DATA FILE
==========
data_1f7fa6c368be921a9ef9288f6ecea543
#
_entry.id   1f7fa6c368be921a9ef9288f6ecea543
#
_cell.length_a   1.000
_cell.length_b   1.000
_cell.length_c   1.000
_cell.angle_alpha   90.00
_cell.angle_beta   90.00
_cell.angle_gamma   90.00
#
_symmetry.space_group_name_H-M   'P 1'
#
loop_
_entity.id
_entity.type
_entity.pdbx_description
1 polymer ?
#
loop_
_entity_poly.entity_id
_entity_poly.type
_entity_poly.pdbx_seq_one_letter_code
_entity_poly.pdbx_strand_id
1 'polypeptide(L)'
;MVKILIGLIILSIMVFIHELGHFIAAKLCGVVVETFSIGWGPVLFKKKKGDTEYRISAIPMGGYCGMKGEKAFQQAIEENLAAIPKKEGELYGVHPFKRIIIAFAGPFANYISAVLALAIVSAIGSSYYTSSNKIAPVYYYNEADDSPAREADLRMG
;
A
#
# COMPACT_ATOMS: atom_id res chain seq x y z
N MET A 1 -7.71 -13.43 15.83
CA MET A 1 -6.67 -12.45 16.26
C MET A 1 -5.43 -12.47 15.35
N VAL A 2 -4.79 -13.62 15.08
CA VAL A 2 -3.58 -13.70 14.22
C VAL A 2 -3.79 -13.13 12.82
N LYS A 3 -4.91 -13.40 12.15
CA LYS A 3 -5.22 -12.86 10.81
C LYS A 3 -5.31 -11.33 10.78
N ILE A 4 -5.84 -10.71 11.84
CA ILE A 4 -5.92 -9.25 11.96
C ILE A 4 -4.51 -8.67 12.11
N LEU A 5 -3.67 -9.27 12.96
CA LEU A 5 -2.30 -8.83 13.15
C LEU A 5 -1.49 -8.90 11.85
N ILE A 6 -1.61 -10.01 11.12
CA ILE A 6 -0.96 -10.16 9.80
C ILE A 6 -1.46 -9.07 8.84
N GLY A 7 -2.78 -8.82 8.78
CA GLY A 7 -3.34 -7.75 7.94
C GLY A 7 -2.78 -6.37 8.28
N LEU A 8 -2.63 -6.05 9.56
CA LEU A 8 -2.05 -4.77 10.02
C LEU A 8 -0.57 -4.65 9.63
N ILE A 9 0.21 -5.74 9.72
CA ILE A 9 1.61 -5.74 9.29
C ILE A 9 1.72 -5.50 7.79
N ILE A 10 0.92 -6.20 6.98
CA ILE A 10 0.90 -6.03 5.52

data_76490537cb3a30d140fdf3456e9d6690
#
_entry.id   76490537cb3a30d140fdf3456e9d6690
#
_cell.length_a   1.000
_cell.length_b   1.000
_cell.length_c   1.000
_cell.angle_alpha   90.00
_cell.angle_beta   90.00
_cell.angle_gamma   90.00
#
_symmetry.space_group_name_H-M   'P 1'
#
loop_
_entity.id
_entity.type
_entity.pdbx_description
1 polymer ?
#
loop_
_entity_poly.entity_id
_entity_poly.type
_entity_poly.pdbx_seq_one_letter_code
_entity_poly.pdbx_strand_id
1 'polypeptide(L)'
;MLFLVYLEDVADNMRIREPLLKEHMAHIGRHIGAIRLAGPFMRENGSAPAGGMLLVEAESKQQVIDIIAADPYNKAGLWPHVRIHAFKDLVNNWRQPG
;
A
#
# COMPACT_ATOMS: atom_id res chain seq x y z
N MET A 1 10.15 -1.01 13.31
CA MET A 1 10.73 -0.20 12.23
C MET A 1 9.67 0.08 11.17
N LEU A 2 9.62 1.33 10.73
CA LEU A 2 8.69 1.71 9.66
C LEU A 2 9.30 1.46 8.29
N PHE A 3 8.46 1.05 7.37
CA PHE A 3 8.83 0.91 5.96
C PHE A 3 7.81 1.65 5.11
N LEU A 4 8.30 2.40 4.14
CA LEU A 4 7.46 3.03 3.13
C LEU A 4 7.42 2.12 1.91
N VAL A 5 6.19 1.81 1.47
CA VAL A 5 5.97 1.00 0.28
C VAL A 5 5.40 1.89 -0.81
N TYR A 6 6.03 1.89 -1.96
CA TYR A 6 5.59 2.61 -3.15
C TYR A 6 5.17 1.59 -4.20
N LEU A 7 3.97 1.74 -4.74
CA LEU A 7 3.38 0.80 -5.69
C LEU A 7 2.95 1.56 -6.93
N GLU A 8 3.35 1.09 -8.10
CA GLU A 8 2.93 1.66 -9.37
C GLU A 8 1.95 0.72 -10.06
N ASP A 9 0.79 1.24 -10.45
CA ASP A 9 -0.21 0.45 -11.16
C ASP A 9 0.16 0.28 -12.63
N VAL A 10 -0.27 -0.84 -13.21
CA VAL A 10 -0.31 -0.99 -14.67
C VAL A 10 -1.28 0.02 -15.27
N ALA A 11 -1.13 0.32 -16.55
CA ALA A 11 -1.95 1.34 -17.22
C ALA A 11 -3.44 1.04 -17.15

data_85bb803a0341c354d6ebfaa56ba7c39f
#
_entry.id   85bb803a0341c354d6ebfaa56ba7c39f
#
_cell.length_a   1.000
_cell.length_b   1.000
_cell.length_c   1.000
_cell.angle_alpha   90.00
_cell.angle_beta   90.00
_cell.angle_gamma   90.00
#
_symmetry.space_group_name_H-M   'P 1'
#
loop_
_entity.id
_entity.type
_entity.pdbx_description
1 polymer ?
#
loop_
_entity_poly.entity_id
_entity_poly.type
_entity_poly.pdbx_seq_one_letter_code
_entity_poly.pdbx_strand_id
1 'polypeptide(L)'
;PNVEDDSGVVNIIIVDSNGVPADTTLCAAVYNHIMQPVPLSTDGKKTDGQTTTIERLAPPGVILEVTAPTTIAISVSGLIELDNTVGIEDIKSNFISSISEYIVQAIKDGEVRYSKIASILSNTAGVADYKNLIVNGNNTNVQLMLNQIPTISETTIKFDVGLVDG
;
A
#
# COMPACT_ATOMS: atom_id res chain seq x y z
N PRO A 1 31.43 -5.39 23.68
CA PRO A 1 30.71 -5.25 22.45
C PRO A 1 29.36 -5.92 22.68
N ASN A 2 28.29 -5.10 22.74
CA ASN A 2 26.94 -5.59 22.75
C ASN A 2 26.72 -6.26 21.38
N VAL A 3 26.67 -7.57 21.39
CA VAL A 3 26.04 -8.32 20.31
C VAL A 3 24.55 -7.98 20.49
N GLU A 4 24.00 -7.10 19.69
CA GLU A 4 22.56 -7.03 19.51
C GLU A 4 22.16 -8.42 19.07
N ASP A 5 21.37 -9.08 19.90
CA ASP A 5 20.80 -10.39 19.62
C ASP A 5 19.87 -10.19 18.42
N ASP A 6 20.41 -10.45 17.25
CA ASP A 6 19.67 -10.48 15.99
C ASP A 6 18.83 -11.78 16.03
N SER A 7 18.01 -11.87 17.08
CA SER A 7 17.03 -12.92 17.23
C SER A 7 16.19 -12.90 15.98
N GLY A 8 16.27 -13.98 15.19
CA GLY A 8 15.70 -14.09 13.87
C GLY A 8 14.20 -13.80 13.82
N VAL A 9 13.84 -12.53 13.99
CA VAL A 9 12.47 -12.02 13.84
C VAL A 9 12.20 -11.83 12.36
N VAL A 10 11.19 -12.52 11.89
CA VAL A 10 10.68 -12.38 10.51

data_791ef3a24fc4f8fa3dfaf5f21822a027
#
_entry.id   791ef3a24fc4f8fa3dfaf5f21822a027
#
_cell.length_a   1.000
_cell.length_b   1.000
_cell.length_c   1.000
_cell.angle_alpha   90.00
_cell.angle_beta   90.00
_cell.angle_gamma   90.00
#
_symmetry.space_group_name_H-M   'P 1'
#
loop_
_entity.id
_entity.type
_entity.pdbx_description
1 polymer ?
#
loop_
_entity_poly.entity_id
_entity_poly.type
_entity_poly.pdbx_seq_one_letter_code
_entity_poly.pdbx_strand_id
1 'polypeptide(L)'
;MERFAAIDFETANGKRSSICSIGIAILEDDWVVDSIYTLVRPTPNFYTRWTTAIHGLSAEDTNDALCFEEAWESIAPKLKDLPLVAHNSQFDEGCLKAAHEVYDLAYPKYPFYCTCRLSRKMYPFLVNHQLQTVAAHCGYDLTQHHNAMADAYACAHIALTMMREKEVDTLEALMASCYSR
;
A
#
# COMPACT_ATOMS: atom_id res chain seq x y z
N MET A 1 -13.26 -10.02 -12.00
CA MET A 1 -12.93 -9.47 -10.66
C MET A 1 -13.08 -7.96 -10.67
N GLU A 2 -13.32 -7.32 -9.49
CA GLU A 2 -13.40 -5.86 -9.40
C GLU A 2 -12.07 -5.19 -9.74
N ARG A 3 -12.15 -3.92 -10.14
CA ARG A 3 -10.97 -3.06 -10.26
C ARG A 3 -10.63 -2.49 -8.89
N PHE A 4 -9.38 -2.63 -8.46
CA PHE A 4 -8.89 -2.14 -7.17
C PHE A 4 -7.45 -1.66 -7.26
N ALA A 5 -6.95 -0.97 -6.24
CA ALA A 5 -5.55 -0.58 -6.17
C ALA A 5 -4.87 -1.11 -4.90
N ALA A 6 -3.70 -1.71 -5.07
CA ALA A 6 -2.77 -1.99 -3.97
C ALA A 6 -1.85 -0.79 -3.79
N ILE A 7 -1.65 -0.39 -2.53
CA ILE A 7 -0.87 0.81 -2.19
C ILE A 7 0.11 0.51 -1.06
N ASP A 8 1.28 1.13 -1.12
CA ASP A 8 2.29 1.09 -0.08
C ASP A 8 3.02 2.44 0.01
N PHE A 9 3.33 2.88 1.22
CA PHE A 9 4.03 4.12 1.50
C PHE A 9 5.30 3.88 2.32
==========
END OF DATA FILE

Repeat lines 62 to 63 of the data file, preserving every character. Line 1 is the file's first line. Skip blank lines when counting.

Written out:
_entry.id   76490537cb3a30d140fdf3456e9d6690
#